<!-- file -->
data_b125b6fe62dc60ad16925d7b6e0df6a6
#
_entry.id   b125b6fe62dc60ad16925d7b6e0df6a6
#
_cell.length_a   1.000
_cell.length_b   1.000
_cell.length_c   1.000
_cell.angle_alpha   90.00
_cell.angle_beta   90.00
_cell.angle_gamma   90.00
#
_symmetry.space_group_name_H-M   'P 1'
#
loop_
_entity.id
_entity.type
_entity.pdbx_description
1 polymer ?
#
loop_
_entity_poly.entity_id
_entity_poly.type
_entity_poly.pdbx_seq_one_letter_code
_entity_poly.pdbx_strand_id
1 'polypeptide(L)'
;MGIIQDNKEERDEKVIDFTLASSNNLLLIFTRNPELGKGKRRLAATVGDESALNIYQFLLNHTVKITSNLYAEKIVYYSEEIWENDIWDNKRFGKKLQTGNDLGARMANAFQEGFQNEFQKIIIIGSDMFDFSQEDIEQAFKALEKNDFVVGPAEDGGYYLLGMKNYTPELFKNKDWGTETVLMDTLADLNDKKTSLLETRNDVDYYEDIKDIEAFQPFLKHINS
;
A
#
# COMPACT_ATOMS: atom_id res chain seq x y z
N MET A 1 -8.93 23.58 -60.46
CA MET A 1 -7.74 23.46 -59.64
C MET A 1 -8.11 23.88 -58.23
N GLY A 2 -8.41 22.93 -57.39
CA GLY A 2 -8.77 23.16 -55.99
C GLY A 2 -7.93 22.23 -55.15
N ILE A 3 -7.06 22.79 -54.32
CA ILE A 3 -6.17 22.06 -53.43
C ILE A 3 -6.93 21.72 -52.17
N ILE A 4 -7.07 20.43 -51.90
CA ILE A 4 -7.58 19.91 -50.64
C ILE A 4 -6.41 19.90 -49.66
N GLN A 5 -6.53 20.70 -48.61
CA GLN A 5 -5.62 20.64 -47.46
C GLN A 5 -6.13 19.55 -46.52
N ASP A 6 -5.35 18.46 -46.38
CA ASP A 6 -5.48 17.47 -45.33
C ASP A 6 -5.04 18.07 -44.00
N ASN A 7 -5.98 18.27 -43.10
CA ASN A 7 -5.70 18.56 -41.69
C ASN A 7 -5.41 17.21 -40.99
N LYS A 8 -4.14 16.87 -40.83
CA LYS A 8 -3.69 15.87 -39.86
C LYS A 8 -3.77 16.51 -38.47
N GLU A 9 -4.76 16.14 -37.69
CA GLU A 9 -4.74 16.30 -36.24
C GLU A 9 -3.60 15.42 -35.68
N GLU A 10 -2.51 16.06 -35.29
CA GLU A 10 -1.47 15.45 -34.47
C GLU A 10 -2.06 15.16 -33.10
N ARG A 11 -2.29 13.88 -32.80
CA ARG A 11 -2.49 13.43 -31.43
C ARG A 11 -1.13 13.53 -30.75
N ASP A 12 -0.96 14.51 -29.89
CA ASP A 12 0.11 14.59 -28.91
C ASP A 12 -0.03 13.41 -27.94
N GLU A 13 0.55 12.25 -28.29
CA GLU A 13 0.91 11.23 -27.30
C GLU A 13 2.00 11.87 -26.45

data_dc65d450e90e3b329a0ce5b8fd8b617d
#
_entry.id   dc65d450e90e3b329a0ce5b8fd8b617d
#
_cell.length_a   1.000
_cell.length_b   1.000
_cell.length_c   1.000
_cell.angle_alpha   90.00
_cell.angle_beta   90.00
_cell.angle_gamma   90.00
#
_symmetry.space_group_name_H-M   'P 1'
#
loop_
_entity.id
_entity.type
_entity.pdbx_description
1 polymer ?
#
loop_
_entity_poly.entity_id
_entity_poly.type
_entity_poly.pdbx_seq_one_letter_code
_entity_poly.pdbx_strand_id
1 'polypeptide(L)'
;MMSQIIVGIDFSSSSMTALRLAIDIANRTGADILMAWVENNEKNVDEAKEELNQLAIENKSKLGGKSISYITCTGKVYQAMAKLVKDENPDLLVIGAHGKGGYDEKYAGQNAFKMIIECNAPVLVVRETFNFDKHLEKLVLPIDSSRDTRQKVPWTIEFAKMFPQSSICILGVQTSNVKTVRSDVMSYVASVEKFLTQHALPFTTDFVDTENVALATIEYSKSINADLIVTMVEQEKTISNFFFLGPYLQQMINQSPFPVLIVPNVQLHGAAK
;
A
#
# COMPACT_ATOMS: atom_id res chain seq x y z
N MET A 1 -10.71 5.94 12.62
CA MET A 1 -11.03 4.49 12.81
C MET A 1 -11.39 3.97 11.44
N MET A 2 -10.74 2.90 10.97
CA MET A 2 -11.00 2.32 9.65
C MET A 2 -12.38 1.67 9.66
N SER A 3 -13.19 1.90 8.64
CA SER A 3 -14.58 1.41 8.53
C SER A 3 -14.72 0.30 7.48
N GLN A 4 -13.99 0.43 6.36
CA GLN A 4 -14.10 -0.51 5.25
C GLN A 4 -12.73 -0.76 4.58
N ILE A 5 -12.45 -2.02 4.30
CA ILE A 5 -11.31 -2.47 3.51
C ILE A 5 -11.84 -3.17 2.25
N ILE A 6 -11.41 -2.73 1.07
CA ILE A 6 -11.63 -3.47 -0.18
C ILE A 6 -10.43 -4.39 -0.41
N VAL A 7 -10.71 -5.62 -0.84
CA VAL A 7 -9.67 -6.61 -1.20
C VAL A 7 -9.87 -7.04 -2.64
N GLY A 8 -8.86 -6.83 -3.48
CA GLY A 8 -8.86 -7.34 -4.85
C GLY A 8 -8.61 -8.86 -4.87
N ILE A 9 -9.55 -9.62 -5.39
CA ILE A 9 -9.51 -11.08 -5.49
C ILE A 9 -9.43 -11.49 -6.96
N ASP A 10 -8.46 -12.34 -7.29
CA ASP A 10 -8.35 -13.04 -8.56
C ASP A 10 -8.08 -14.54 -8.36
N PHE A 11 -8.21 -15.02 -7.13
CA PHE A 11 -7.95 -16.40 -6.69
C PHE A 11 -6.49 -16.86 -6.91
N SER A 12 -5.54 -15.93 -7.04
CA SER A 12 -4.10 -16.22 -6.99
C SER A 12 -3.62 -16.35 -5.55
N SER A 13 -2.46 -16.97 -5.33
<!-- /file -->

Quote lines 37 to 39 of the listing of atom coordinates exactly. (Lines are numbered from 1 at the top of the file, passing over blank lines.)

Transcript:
N ILE A 3 -7.06 22.79 -54.32
CA ILE A 3 -6.17 22.06 -53.43
C ILE A 3 -6.93 21.72 -52.17